Olivier Laurent is the News and Online Editor of British Journal of Photography. He tells us why being a journalist means having to annoy people sometimes…
What is your name, age and job title?
Olivier Laurent, 32. I’m the News and Online Editor of British Journal of Photography (BJP), the world’s longest-running photography magazine.
Please give us an overview of your average day.
Journalism isn’t always glamorous – a lot of it takes place behind a desk in an open space, answering emails and calling your sources. Every once in a while, there are press conferences you need to attend, private views and other photography events and festivals that play an important role in the industry. But in the end, a lot of my time is spent in front of a computer screen with Word open.
What’s the most common misconception about your job?
A lot of people, especially students, believe that we commission and even shoot photographs at BJP. I receive many requests for internships from photography students wanting to gain experience in photography. But we’re not photo editors – we’re writers. We talk to photographers but we don’t get involved in their photographic processes. We write about the end result.
What’s the hardest thing about your role?
I guess it’s accepting the fact that not everybody will like what you do, especially in a community as small as the photographic community. You can’t please everyone, and every once in a while you’ll have to write an article that’ll portray an organisation in a negative light. It’s part of the job and, if you don’t do it, you’ll lose the respect of the industry as a trusted source of news.
When did you decide what you wanted to do with your life and how did you set out to achieve it?
It’s a cliché, but it was when I read All The President’s Men by Bob Woodward and Carl Bernstein, around 15 years ago. As a result, I studied at the American University of Paris and looked for a job in Paris and London. At the time, the only way to get into journalism was by working for a financial magazine. My first job was for a title called Dealing With Technology, which covered the banking industry and how it uses technology in its operations. Within the same publishing house, Incisive Media, I then moved to Post Magazine, another financial magazine that dealt with the insurance industry, before finding my real home at British Journal of Photography.
The point is not to believe that you’ll achieve your dream job right out of university. Life is full of detours, and once in a while, you get the opportunity you’ve been waiting for. It can take years – but along the way, you learn valuable things. My first editor on Dealing With Technology, Eugene Grygo, thought me everything I know about journalism and my 16 months working with him still influence my work today.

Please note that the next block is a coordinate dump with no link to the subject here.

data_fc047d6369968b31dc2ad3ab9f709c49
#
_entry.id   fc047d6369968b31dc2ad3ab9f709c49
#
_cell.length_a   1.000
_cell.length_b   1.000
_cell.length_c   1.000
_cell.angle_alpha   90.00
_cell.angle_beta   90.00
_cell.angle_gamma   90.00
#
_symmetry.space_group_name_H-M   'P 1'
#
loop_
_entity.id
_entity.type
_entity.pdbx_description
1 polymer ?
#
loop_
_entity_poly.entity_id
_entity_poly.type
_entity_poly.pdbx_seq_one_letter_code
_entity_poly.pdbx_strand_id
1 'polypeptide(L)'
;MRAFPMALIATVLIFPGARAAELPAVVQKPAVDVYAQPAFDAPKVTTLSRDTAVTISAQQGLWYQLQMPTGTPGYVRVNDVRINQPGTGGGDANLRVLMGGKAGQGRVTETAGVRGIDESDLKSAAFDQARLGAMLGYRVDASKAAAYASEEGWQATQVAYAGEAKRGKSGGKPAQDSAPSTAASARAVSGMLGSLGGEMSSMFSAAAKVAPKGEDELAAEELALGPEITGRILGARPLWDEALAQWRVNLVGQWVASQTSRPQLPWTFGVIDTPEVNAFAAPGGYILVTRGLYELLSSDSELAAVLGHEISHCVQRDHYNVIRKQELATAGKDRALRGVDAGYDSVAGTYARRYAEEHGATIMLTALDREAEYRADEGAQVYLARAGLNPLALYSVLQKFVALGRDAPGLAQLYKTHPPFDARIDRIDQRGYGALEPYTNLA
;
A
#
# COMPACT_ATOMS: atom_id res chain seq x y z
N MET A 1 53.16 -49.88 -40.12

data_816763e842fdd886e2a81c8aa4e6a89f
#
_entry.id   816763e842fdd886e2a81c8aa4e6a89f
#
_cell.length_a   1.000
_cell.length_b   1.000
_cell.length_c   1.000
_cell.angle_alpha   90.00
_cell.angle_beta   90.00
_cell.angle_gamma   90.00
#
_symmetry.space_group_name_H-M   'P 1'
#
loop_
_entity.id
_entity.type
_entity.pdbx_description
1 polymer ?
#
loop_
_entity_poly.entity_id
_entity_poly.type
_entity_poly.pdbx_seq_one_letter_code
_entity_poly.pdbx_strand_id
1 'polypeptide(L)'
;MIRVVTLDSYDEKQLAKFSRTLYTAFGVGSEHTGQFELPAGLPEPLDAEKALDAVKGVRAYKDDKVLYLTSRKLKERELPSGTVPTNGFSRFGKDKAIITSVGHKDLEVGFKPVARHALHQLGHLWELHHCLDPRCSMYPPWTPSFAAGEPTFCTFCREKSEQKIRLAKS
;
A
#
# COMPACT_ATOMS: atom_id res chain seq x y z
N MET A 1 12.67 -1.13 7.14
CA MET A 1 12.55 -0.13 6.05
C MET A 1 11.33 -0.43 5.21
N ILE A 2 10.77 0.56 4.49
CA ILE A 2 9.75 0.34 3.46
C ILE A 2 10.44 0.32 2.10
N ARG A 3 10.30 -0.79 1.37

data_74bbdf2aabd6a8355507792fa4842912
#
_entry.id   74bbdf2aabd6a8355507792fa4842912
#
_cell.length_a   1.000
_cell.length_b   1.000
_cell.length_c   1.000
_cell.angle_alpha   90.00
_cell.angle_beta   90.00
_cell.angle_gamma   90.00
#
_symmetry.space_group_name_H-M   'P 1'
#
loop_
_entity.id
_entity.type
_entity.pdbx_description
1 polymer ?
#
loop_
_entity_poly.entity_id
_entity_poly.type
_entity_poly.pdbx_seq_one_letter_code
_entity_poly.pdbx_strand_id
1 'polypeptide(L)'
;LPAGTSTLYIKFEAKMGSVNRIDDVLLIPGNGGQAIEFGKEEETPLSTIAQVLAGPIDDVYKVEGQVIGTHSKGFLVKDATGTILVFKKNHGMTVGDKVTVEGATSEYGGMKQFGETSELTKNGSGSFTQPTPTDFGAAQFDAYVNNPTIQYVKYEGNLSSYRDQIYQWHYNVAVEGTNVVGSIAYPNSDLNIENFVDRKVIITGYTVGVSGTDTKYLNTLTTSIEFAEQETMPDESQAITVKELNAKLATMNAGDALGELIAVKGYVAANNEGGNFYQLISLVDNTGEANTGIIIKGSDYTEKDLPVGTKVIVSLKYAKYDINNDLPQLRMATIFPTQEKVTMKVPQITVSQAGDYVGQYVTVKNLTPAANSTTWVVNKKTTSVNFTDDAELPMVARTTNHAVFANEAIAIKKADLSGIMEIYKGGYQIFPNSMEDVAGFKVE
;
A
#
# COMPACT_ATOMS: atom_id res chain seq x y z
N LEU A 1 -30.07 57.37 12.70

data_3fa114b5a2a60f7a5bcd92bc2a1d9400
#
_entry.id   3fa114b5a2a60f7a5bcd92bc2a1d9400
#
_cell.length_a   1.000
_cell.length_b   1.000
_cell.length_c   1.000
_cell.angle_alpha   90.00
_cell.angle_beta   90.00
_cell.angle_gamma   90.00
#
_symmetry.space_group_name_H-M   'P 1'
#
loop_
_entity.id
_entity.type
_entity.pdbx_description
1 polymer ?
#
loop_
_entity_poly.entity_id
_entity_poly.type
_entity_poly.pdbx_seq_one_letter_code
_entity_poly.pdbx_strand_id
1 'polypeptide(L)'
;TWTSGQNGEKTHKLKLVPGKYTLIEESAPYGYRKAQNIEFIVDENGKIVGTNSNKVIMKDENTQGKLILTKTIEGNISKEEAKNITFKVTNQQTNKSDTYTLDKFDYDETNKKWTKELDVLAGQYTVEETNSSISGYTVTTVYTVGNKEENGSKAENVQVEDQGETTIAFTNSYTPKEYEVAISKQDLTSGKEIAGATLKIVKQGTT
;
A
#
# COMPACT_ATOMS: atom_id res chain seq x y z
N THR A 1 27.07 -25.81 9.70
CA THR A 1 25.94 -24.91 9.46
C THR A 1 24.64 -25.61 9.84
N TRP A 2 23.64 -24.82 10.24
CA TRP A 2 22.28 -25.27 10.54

What can you do to get a head start?
Work experience is probably the best way to get a head start. I studied journalism at university, but when you start working for a newspaper or a magazine, you realise that everything you’ve learned is mostly irrelevant. Theory is great, but practice is what it’s all about.
Could you describe the creative element to your job?
I guess writing the art of writing headlines is the most creative element to my job. It’s probably the hardest thing I have to do – and, to be honest, I have yet to master it.
What’s the one thing you wish you had known at the start of your career that you know now?
Not everyone is going to like what you do, as I said before, and you shouldn’t let this affect the way you write and report on people and organisations.
Which organisations/websites/resources do you think would be useful for people entering your industry?
Poynter.org is probably the one resource that helped me the most when I started in journalism – it’s full of insight and real-life case studies. It’s also a great resource to see what other news organisations are doing – how they are innovating, what works and what doesn’t, how they engage with their audiences. But probably the most important resources I use are other newspapers and magazines. I start my day by reading The New York Times, The Guardian, Le Monde, Libération, as well as other photography titles such as PDN and Amateur Photographer. If you’re not curious about what’s going on around you and in the world, you’ll struggle as a journalist.
Image: BJP iPad App - Making Of by Tina Remiz on a CC BY-NC-ND 2.0 license.
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